THE leader of the UK’s largest trade union has accused the UK Government of “deliberately running down the NHS”.

Christina McAnea, general secretary of Unison, said she fears the path is being laid for an “organisation” to be appointed to take over the running of the health service.

Her comments come as the union is balloting its 300,000 members working in the NHS on strike action, which it recommends.

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The Royal College of Nursing has already voted in favour of industrial action for the first time in its 106-year history.

It comes as Scottish Health Secretary Humza Yousaf said the Westminster Government has a "moral obligation" to give more funding to devolved nations to allow them to resolve the pay dispute with NHS staff. 

McAnea told Sky's Sophy Ridge On Sunday that the government needs to guarantee investment in the NHS in the Autumn Statement.

She said: “Difficult things will happen if they do not make the right choices and one of those is the NHS is almost ready to collapse.

“Excuse me for sounding like a conspiracy theorist but I have heard so many people say it now, is this partly a deliberate attempt by the government to run down the NHS in order to bring in some kind of organisation to run it?

%image('16151868', type="article-full", alt="Christina McAnea said the Tories need to guarantee investment in the NHS in the Autumn Statement.")

“I hope that’s not what they are doing, what they aren’t doing is making the right choices of investing in our public services.”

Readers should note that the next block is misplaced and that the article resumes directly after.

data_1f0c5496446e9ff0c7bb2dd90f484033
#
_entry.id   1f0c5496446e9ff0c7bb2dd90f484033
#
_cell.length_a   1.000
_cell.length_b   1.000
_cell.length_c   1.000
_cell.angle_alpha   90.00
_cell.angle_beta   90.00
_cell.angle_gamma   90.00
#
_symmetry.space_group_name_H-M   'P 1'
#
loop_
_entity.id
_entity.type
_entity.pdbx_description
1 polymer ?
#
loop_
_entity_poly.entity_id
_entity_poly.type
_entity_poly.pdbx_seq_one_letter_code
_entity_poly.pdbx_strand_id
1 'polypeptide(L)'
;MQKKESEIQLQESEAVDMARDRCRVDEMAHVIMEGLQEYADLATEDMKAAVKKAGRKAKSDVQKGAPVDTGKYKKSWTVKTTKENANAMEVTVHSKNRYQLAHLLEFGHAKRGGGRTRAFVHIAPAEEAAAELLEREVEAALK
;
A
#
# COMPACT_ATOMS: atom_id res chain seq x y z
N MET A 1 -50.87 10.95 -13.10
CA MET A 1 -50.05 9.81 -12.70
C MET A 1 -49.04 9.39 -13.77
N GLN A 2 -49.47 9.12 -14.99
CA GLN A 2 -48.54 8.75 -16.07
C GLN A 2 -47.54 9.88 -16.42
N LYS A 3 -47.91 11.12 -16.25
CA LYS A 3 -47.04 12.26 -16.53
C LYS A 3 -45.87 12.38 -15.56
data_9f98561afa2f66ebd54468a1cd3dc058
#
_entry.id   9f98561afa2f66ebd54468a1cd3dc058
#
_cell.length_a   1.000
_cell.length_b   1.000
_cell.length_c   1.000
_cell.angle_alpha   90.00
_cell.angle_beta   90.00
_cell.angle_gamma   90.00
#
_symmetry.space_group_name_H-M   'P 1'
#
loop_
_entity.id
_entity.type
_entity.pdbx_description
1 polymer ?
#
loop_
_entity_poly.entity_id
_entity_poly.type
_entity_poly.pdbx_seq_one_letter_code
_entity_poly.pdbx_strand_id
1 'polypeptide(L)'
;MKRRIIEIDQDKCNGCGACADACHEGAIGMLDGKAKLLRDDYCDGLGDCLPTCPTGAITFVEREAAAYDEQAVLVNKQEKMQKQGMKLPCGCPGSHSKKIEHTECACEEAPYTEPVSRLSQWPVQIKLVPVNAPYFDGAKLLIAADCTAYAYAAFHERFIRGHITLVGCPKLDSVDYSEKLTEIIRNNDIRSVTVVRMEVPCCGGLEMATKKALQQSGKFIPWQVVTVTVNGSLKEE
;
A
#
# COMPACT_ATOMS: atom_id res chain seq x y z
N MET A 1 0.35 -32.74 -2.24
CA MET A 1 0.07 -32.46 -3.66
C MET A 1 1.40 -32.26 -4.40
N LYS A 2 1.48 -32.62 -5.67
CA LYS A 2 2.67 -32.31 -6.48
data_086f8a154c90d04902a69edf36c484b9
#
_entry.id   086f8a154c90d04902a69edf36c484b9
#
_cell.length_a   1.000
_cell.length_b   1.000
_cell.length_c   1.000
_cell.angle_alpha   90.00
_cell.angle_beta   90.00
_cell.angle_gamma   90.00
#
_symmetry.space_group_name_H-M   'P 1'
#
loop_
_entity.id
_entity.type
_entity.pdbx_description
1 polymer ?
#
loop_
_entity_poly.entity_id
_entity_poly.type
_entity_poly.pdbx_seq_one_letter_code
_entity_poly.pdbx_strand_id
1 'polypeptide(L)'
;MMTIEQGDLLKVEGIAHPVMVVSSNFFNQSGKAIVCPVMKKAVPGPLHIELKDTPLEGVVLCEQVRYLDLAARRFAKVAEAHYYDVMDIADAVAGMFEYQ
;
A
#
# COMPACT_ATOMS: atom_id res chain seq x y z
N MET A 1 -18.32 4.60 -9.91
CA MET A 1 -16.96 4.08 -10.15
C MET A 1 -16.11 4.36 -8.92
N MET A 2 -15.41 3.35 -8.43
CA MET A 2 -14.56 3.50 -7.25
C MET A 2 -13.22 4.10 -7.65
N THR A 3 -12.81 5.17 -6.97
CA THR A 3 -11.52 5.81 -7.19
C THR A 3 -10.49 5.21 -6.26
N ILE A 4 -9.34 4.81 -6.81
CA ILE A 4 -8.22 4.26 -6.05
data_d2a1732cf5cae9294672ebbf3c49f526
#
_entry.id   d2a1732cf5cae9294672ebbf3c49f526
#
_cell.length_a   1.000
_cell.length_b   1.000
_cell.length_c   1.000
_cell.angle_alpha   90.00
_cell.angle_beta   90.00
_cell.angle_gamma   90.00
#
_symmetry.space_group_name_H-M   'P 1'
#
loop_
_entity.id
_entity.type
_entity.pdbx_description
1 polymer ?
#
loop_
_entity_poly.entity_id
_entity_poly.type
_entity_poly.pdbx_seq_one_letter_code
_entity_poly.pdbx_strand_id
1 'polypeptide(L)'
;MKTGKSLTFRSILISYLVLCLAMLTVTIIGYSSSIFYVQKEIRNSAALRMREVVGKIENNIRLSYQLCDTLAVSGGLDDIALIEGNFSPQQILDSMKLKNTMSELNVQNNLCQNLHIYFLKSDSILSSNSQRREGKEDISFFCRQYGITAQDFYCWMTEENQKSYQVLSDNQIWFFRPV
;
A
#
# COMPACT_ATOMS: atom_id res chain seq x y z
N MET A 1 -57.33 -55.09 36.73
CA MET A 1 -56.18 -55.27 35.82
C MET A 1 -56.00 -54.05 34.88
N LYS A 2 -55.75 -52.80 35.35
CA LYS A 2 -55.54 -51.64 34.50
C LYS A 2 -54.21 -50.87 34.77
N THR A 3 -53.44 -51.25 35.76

McAnea called on the UK Government to engage with Unison on pay talks and to reconvene the NHS pay review body which previously granted a £1400 flat rate pay rise to NHS staff.

She said: “That can’t be right that we are expecting these workers to do their jobs and take an effective pay cut, it’s no wonder so many are leaving the sector, they are going to take jobs elsewhere.”

Chancellor Jeremy Hunt told the programme that he recognises the “picture” of the NHS on the brink of collapse but the service needs to do its “part” in solving the country’s economic problems.

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He said: “There are massive pressures in the NHS, obviously it’s something I know very well from previous jobs I’ve done and I think that doctors and nurses on the front line are frankly under unbearable pressure, so I do recognise the picture you say.

“It’s also true that there is a lot of money going to the NHS and they will be the first to say, where in a context where funding for the NHS is going up, we need to do everything we can to find efficiencies.

"But if you’re saying to me that the NHS is in a very, very tricky situation, I agree and I care passionately about the NHS.

“I have spent more time thinking about the NHS than any other public service in my time in Parliament and we need the NHS to help us get out of the economic difficulties we’re in, because we’ve got a big increase in the number of people who aren’t working, aren’t taking part in work even though they perhaps could, and sometimes that’s as a result of long-term sickness.